Monday, December 17, 2012

how we have hope in the face of evil

Their precious Noah, age 6, who was killed last Friday at school. My own little Noah is just 7.
After Friday, how do we go back to regular life?

I think it's the question on everyone's heart today.

My heart aches for the families of the children and teachers that died in Connecticut last week. I can't begin to imagine the grief and anger they must face right now.

I feel angry that an evil boy-man can go in and take the lives of little children.

I'm angry that he killed himself. That he's not alive to see what he did. I realize He will face a much more serious judge than here on earth, but I still can't believe that he was so cowardly.

I don't know if I should be angry or not, honestly. We are called to love, but my chest burns because I can't believe a human being would be capable of such an atrocity. It's just so evil.

But there is nothing new under the sun, my brother Josh reminds me. Evil men have been taking the lives of children and the innocent for centuries. 

How could I forget?

Around this time more than two thousand years ago, a decree went out from the government that all of the first-born sons under 2 in Bethlehem were to be killed. That's why Mary and Joseph had to take Jesus and flee to Egypt.

Can you imagine your government killing your first-born baby boy?

How about the government demanding the life of any of your newborn baby boys like Pharaoh did in the time of Moses?

Or your government deciding to murder your disabled child like Hitler did not even 75 years ago?

And what about people deciding to kill their own children? 

1.2 million innocent babies died in our very own country last year.

It seems to me that evil hates innocence. Evil wants to kill innocence.

How is this possible? So many people ask why a good God would allow this to happen.

My question in return is, why would mankind allow this to happen? Why do we allow it to happen?

The responsibility is ours. The consequences are ours.

Man is desperately wicked. 

From the fall in the garden, we have been seeking our own way apart from God. We are completely unable to bring ourselves to goodness. 

History just shows us that man continues to sin, and even in the same way. 

We are forever lost without a chance- doomed to repeat history- unless someone comes to redeem us.

And only Jesus, the Son of God, did that. 

He was innocent, but He gave Himself up. 

We killed Him, the spotless Lamb, just like all those madmen killed those innocent children. 


Because evil wants to kill innocence.  Evil hates good.

Our sins put Jesus on the cross that day. We crucified Him with our lies, our disobedience, our hate. He died because of what we did.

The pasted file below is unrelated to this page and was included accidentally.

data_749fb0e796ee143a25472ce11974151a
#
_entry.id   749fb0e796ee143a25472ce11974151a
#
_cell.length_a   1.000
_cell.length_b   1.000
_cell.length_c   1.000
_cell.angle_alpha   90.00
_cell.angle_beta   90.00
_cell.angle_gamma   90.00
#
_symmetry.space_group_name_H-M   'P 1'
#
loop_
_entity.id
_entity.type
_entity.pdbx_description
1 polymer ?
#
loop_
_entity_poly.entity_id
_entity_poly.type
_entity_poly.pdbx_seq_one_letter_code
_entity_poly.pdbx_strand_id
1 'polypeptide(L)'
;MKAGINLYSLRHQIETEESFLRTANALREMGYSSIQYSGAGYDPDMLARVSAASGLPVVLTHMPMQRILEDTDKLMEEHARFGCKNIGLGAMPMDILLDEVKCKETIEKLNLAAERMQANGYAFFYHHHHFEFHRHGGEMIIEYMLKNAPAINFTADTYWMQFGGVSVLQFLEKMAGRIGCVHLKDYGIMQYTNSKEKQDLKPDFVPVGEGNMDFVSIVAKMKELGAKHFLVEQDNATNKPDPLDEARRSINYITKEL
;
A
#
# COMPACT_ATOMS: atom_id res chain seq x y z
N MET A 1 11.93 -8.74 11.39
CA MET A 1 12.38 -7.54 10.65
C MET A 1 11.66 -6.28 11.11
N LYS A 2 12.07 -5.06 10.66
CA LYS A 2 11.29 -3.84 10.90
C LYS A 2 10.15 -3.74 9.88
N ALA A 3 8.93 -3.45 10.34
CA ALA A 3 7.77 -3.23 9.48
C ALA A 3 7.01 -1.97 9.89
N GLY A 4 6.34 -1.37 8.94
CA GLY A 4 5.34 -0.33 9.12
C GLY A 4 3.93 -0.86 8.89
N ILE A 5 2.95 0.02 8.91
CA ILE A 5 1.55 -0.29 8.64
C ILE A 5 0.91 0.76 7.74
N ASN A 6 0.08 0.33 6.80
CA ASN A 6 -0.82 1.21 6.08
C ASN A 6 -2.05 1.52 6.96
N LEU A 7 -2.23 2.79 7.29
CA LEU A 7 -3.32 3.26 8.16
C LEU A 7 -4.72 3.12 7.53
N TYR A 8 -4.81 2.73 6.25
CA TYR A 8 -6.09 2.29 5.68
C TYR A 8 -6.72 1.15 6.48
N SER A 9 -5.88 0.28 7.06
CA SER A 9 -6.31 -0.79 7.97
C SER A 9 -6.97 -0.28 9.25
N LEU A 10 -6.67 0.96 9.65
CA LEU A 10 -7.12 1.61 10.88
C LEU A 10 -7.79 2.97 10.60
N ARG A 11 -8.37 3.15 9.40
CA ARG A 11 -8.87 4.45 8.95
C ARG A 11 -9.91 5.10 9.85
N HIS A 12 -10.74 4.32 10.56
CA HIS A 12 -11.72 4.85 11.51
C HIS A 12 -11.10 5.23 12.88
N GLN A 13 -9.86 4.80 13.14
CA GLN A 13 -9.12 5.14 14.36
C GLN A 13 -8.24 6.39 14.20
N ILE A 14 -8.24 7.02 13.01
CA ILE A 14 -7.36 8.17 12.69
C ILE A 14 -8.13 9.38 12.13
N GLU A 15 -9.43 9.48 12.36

But God in His amazing GLORY, defeated our sin in that moment- through the death and resurrection of His perfect Son, we became able to be made clean and perfect like He is. In a moment, we went from murderers to adopted, righteous sons and daughters made new in His likeness. 


What is that incredible, crazy mercy?

Oh, do you see it??

We have no hope aside from Jesus!

But God is so, so merciful. 

God's eyes weren't closed when the Connecticut shooting happened. He sees the evil happening here. Like Ninevah, this country's evil has come up before God

And He sent a Way for us to repent- to be saved, just like He did for that evil city.

God is as full of mercy today as He was in Ninevah's day. They were a culture known for loving violence {does it seem strange that we as a culture today love to watch it in movies, TV, video games, and the news?}, but God had great pity on them, and gave them the chance to repent. 

He saw their 120,000 who didn't know their right hand from their left. He saw their tiny innocent ones, and He didn't want them to die. 

God isn't willing that any should perish, but that all should come to repentance: 
The Lord is not slow to fulfill his promise as some count slowness, but is patient toward you, not wishing that any should perish, but that all should reach repentance. 2 Peter 3:9

Like the persistent widow demanding justice from the judge in Luke 18, our human heart cries for justice when evil does us wrong. But do we remember that we were once the evil-doer? And that God had mercy on us?

My heart is angry for the children that died, and I want to see that a punishment is given to the person who did it. My heart wants justice for the innocent. I want what is wrong to be made right. Everyone in this place does. 

This world is broken. We can all see that. Anyone can see that.

The question is, are we willing to see what we did to the Redeemer of all things?

He died for our sins. He was innocent. Spotless. Pure.  

Will we turn from our sins, and put our hope in Him alone? He waits with great patience for us to come to Him. 

What can we do as believers as we look for His return? For this broken world to be made new and clean and right again? 

Oh, and we can't miss how Jesus finishes the parable of the widow with this important question:
"Nevertheless, when the Son of Man comes, will he find faith on earth?”
Luke 18:8

Will he find us faithful at the end? Will you put your hope in Him today?

Jesus, thank you for your great mercy toward us. We are sinners desperately in need of you, and we praise you for giving us a way to come before you. We eagerly await your return, Jesus. Please comfort the broken-hearted as only you can do, God. You can imagine their grief, Lord. Oh Jesus, we come before you asking that you would be the light in the darkness of this situation. Show them your glory, Lord, and give them hope, Father. We love and praise you God, and we long for you to come.

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